"You've yet to realize the thought of the Able
As long as two ideas seem to you disparate:
The appearance of things—infallible interdependence; And emptiness—beyond taking any position.
At some point they no longer alternate, come together; Just seeing that interdependence never fails
Brings realization that destroys how you hold to objects, And then your analysis with view is complete."
Je Tsongkapa, "The Three Principle Paths"
Originally shared by +****
Ditching conventional truth.
Since I start participating actively in G+ Buddhist communities, it is quite often when someone (specially among Zen practitioners) comes up with ultimate concepts, like the very typical questions "who is the one is talking?" "there is no (insert here whatever, from selves to objects)", etc.
Sometimes is very ok to talk in ultimate terms, but only when the conversation is about ultimate or is used to teach something and there is no other way. More than often is used as a fallacy, instead of engage into the conversation´s subject or when someone is in trouble answering, switching to an ultimate question to invalidate any "personal" mentions.
Talking in ultimate terms is not the middle way. But in case someone doesn´t know what is ultimate and conventional truths, here a briefing:
The Buddhist doctrine of the two truths differentiates between two levels of truth (Sanskrit: satya) in Buddhist discourse: relative or commonsensical truth, and absolute or ultimate truth.
The doctrine was first expressed in complete form by Nāgārjuna.
The two truths doctrine states that there is:
Relative or common-sense truth (Sanskrit samvṛtisatya, Pāli sammuti sacca), which describes our daily experience of a concrete world, and
Ultimate truth (Sanskrit, paramārthasatya, Pāli paramattha sacca), which describes the ultimate reality as sunyata, empty of concrete and inherent characteristics.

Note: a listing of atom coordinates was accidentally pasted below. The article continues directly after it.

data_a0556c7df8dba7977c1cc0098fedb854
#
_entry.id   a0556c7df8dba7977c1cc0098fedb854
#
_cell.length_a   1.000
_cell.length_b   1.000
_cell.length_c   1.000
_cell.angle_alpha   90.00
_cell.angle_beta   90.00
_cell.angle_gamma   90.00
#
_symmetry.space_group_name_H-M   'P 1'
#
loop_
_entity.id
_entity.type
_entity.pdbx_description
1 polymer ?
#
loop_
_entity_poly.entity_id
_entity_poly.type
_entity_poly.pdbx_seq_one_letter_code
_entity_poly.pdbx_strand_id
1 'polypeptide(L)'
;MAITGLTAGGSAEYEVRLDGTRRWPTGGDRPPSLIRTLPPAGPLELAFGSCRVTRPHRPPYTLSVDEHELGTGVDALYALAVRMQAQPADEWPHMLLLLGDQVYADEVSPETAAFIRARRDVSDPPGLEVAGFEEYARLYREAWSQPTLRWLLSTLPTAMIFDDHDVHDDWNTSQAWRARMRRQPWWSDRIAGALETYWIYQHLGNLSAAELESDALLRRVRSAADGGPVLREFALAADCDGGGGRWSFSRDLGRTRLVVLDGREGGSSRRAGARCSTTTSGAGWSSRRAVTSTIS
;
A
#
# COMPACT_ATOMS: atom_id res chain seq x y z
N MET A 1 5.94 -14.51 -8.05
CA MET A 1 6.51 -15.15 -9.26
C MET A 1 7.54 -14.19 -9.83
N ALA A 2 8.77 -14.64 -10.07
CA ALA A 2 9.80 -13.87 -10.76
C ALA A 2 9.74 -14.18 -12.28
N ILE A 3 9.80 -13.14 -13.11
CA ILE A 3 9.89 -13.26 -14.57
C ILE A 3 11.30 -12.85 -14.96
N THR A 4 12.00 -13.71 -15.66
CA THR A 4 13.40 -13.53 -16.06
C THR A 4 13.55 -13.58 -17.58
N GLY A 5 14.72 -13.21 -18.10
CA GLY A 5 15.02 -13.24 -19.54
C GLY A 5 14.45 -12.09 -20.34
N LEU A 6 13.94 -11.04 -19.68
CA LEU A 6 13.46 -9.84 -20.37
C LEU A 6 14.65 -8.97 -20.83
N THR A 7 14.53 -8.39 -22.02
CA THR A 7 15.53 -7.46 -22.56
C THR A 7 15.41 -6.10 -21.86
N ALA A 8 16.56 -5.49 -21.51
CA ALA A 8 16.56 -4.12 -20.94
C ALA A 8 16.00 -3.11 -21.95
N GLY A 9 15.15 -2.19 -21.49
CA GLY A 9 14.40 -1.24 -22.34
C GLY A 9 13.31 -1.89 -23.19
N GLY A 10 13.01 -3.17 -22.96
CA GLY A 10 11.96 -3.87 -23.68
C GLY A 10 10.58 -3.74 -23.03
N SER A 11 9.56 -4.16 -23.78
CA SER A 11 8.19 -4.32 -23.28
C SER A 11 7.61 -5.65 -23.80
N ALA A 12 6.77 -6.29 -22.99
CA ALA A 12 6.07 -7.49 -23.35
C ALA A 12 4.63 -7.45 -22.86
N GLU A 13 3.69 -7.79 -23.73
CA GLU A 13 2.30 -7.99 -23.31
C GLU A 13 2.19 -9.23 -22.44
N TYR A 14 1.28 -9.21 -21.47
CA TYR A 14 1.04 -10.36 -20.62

The Sanskrit term for relative, "samvṛti", also implies false, hidden, concealed, or obstructed, as well as other nuanced concepts.
The conventional truth may be interpreted as "obscurative truth" or "that which obscures the true nature" as a result. It is constituted by the appearances of mistaken awareness. Conventional truth would be the appearance that includes a duality of apprehender and apprehended, and objects perceived within that. Ultimate truths, are phenomena free from the duality of apprehender and apprehended.
The Lankavatara sutra is quite explicit in assuming two forms of knowledge: the one for grasping the absolute or entering into the realm of Mind-only, and the other for understanding existence in its dual aspect in which logic prevails and the Vijnanas are active. The latter is designated Discrimination (vikalpa) in the Lanka and the former transcendental wisdom or knowledge (prajna). To distinguish these two forms of knowledge is most essential in Buddhist philosophy.
But even that if ultimate truth is the ultimate reality, which seeing trough it leads to the end of suffering, conventional truth is necessary, Nagarjuna said:
"Without a foundation in the conventional truth,
The significance of the ultimate cannot be taught.
Without understanding the significance of the ultimate,
Liberation is not achieved."
Conventional truth is necessary in order to proceed toward enlightenment—and to practice compassion—but its value is not intrinsic. Even though is necessary. At the end of the day, all language implies the use of conventional meanings, knowing the ultimate reality (sunyata) does not mean conventional concepts (using "I", "you", etc.) should be discarded from everyday life.
An enlightened being is not a mute being (and yes, in before someone of the "persons" I´m talking about points it out, in the ultimate truth there is not even a being or "enlightened being", but this article is written using conventional terms! 😛 )
Always talking in ultimate terms outside the right circumstances, is an extreme, is not the middle way, and can be quite annoying. 🙂